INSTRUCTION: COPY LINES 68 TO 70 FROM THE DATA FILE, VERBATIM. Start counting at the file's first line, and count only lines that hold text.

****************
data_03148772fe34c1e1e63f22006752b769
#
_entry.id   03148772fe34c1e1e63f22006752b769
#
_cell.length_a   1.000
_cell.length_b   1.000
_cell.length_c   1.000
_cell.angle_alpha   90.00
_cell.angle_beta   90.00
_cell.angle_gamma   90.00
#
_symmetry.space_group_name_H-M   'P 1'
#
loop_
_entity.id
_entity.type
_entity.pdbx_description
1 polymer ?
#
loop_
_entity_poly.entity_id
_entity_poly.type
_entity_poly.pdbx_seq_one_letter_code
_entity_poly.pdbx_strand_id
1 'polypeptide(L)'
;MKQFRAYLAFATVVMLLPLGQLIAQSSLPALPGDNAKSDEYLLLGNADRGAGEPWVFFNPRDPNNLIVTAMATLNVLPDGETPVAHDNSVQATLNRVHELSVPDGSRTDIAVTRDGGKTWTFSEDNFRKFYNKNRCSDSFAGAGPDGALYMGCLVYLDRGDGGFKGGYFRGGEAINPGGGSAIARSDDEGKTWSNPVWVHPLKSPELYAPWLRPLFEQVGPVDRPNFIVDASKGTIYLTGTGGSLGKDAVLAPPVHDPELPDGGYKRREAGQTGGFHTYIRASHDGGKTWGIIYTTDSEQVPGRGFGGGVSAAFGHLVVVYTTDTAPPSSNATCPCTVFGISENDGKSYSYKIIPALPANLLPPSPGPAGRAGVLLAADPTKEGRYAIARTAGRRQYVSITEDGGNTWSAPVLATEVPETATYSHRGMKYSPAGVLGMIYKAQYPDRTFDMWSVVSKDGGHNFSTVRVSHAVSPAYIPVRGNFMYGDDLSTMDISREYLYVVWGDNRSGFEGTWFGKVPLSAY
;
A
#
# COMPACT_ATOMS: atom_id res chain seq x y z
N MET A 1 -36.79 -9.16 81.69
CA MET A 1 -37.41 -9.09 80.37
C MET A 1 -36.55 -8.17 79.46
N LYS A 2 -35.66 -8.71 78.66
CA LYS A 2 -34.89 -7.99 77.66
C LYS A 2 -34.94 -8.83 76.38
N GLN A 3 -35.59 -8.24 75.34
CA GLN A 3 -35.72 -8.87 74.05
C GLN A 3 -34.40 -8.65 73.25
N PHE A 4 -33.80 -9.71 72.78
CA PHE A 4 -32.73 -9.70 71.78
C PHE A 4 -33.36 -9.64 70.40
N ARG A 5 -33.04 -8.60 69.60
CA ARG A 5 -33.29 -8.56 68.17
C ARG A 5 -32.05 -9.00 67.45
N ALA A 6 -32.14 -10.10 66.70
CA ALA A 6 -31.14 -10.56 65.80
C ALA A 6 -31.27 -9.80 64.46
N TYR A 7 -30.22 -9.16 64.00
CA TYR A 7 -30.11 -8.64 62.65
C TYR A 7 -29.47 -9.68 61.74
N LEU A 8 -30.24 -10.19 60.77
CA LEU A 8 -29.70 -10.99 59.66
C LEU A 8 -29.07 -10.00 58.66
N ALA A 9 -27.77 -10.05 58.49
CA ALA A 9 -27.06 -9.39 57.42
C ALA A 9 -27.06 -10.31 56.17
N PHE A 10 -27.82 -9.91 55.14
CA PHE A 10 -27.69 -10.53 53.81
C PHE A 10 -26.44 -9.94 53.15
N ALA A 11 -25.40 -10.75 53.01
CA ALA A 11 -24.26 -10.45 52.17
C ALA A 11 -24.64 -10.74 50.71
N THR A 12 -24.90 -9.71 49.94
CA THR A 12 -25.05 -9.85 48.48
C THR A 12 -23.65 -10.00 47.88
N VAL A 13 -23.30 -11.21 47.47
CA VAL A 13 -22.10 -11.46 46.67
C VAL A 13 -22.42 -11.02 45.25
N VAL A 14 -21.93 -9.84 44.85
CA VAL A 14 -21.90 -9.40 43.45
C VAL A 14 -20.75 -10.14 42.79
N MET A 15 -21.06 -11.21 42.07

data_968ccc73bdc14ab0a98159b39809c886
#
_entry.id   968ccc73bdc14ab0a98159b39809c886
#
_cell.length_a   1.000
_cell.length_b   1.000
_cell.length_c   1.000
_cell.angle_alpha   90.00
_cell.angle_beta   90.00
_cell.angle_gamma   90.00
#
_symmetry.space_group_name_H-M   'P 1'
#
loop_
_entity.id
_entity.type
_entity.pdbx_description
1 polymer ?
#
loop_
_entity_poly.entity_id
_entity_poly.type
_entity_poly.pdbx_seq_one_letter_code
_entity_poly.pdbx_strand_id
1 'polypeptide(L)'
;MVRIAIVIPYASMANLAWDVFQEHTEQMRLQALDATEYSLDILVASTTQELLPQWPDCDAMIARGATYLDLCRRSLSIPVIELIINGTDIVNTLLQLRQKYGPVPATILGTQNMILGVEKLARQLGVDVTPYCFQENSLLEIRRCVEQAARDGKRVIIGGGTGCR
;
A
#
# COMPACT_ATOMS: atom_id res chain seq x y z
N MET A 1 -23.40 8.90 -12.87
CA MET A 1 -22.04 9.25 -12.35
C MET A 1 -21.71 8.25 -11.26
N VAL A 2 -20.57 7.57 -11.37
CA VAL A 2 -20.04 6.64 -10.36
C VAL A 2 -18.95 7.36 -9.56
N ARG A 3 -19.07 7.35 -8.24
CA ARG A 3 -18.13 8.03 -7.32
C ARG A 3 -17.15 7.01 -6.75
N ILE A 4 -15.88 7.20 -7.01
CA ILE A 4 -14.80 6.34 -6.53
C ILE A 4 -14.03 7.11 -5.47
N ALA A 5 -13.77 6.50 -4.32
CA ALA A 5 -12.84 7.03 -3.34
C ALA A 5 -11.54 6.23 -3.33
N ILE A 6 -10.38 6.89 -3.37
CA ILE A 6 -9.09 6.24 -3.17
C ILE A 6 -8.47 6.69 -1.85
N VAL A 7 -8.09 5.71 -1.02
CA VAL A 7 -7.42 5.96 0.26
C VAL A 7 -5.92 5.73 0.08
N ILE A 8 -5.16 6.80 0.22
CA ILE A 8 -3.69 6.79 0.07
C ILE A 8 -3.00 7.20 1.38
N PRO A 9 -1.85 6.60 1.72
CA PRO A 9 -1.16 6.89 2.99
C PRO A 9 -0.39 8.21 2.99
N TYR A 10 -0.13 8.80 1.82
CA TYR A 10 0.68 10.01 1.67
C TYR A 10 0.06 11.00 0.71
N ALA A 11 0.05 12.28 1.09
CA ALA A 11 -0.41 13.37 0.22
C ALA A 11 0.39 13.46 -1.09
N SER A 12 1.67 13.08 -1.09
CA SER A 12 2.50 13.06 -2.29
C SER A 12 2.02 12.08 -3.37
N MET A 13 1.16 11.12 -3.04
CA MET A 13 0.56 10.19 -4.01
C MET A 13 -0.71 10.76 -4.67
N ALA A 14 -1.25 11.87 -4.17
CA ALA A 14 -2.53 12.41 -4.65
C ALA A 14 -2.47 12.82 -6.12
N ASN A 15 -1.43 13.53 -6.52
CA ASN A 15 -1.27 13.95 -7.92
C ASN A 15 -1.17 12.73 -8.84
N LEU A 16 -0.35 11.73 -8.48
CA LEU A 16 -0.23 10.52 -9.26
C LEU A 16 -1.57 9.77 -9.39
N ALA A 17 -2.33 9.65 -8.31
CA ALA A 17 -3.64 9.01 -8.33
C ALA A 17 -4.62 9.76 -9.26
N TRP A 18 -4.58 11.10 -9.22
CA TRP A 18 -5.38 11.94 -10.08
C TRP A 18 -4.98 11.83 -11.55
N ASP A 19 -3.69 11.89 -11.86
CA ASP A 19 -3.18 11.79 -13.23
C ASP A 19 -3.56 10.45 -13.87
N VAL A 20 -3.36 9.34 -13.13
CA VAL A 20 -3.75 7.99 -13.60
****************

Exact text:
CA VAL A 13 -22.10 -11.46 46.67
C VAL A 13 -22.42 -11.02 45.25
N VAL A 14 -21.93 -9.84 44.85